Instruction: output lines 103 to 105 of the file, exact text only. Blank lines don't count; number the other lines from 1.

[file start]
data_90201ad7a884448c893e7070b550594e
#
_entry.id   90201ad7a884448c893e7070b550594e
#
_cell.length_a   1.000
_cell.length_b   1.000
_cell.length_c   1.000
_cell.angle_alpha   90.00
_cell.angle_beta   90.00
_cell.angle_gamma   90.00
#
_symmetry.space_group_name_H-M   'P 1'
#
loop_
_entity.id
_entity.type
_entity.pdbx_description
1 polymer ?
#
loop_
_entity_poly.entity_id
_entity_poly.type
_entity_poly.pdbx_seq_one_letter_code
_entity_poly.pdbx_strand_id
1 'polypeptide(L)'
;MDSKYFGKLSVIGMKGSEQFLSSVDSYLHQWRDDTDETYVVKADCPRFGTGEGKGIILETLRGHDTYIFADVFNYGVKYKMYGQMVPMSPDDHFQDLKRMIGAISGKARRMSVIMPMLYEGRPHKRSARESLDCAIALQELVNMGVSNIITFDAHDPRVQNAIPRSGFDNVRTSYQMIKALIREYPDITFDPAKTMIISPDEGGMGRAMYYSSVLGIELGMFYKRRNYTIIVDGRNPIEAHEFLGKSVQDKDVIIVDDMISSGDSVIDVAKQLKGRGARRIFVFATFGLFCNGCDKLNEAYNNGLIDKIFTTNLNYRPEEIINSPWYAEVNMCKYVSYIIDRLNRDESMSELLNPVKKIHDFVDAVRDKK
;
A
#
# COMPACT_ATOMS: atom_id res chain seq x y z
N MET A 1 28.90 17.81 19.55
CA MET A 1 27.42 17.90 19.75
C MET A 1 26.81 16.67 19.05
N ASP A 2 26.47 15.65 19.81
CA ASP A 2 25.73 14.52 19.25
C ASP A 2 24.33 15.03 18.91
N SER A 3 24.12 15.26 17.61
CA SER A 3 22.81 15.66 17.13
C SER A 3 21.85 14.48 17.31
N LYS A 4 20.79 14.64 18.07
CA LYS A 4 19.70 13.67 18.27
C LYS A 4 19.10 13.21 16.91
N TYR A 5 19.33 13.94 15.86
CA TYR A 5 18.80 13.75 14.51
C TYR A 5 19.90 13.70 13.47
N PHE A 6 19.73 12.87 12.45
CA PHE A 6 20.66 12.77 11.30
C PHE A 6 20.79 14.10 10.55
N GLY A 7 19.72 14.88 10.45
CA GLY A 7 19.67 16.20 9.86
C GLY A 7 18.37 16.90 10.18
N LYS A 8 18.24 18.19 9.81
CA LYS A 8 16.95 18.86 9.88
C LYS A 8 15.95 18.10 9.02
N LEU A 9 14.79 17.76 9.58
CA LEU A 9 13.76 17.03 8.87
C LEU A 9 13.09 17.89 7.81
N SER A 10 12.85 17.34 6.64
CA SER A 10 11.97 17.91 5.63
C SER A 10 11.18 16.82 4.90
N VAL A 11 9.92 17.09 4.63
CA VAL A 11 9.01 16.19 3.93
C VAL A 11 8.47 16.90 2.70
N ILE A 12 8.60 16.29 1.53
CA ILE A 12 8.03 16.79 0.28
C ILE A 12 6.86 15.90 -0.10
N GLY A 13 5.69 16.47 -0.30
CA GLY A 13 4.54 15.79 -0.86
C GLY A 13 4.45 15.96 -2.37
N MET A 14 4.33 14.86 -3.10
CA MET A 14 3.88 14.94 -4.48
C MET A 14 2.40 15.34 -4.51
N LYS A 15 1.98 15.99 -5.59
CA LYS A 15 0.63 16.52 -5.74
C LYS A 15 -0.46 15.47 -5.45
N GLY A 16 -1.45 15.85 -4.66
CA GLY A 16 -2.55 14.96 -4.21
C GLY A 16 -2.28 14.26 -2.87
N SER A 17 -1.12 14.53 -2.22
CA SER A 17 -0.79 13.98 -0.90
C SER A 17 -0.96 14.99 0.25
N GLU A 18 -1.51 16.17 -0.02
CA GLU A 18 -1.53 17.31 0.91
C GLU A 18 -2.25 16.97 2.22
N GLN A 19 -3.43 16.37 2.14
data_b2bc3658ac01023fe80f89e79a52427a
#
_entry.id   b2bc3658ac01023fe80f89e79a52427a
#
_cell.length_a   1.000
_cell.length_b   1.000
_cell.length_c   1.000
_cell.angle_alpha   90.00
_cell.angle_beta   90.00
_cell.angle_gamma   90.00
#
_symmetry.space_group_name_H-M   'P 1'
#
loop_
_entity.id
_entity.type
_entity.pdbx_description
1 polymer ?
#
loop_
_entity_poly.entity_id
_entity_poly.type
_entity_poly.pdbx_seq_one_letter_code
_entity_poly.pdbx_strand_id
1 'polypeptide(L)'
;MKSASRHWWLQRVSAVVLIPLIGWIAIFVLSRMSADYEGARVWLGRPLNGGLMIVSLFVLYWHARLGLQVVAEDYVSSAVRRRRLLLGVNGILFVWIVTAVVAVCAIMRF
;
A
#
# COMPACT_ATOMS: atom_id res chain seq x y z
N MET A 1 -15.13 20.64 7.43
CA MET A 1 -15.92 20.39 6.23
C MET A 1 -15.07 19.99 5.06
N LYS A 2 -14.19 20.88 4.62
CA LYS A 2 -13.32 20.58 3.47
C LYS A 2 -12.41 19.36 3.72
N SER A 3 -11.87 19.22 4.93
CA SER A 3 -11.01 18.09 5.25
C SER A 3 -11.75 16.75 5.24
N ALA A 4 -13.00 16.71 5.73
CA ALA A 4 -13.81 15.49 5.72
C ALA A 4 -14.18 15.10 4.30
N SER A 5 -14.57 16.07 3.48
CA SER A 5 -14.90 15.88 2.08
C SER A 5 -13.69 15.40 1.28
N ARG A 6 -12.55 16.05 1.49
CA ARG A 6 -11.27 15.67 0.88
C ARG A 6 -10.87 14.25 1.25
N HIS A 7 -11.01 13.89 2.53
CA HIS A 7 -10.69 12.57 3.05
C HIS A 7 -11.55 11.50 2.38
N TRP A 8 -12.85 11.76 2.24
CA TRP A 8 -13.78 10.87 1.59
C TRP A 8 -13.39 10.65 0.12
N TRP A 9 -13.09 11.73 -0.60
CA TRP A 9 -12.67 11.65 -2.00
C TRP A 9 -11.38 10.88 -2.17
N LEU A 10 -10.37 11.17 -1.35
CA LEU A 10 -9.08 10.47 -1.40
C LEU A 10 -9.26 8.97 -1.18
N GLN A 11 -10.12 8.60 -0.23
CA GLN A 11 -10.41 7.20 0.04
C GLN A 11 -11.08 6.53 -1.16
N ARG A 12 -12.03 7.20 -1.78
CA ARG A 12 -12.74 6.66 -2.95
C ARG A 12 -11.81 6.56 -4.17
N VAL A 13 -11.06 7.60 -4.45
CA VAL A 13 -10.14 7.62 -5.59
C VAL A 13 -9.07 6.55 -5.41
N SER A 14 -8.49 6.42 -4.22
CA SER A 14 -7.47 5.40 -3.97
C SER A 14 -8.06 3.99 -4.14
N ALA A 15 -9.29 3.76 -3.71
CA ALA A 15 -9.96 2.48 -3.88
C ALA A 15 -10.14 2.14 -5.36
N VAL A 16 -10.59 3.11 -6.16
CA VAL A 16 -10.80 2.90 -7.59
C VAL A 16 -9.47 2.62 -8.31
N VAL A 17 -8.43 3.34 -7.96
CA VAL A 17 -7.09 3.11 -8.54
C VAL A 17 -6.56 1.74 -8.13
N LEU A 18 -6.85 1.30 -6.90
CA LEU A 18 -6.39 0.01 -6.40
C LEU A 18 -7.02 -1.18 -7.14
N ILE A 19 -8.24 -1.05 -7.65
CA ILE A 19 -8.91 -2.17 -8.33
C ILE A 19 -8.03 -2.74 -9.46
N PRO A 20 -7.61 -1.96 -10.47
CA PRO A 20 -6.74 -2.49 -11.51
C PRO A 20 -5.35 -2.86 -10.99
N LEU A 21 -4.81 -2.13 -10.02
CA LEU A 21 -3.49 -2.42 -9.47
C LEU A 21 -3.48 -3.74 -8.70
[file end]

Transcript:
1 polymer ?
#
loop_